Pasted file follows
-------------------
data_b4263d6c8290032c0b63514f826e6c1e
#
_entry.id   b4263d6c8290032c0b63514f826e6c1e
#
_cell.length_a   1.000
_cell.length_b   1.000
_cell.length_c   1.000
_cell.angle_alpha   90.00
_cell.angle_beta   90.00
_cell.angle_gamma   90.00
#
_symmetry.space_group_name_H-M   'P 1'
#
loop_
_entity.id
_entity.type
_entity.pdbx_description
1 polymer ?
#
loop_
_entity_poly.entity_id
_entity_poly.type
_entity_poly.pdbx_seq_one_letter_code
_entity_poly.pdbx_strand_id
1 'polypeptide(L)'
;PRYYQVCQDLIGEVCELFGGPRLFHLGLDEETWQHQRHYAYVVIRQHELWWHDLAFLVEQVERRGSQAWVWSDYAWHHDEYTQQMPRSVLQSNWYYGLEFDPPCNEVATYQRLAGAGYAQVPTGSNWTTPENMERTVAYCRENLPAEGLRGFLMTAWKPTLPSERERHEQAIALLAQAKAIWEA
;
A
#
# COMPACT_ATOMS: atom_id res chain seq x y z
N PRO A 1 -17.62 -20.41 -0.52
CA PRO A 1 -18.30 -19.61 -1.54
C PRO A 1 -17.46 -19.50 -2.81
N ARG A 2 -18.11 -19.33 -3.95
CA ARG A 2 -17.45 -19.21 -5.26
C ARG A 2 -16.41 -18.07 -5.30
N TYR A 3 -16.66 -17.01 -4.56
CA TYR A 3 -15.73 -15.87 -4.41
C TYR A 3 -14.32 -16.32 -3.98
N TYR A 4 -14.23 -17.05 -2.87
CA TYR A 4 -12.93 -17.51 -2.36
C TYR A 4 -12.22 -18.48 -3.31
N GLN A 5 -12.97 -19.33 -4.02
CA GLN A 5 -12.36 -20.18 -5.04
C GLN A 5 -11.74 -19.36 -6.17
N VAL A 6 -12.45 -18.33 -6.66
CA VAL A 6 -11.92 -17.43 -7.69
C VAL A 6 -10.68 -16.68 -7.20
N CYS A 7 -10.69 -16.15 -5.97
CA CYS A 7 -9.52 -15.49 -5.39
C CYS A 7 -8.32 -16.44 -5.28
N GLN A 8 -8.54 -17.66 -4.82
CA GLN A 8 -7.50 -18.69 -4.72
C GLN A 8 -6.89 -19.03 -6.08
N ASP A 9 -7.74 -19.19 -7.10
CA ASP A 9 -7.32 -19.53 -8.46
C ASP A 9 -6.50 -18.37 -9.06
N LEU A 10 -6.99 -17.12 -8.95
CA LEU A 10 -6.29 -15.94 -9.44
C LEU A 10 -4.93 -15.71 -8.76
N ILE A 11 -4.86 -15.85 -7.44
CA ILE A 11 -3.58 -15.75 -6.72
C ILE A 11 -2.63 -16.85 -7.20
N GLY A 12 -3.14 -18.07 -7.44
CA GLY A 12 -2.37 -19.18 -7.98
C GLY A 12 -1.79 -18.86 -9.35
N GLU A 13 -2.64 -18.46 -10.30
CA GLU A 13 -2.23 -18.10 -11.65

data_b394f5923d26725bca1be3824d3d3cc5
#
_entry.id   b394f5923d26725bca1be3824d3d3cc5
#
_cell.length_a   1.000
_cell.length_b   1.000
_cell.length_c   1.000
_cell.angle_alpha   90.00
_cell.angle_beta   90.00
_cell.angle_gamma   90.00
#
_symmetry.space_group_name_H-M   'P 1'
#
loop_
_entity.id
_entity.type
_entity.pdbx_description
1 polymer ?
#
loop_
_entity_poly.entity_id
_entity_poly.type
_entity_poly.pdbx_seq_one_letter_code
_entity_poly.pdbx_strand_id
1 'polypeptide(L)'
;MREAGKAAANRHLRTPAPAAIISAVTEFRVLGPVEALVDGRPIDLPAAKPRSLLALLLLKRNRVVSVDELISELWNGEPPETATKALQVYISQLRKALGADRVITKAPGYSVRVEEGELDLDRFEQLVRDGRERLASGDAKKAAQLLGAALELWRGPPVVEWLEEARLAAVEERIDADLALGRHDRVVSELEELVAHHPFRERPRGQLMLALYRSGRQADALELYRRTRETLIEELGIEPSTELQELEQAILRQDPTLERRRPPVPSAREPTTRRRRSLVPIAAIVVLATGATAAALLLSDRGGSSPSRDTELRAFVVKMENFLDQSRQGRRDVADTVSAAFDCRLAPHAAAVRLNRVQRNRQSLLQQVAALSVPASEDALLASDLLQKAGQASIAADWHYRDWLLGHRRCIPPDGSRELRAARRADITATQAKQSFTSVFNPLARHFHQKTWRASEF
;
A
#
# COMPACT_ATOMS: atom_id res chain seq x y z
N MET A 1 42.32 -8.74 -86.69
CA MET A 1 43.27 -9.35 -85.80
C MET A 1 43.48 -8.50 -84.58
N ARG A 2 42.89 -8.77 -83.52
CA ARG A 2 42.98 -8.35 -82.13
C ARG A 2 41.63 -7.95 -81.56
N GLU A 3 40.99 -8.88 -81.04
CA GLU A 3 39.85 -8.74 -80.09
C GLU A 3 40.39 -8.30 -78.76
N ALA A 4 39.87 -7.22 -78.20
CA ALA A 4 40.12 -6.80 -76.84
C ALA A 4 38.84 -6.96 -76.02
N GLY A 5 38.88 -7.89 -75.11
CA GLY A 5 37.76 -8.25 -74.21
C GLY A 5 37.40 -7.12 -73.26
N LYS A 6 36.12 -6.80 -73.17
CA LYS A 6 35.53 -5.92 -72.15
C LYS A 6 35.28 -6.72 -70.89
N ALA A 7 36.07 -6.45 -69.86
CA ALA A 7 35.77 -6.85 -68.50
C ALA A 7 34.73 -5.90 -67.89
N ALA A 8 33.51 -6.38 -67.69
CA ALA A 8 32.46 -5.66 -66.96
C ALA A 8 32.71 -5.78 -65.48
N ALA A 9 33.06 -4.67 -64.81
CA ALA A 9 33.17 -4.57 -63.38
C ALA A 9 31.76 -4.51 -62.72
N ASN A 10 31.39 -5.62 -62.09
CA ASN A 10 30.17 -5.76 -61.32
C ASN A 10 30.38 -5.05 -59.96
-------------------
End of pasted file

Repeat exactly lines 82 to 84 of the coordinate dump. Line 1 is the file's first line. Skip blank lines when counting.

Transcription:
loop_
_entity.id
_entity.type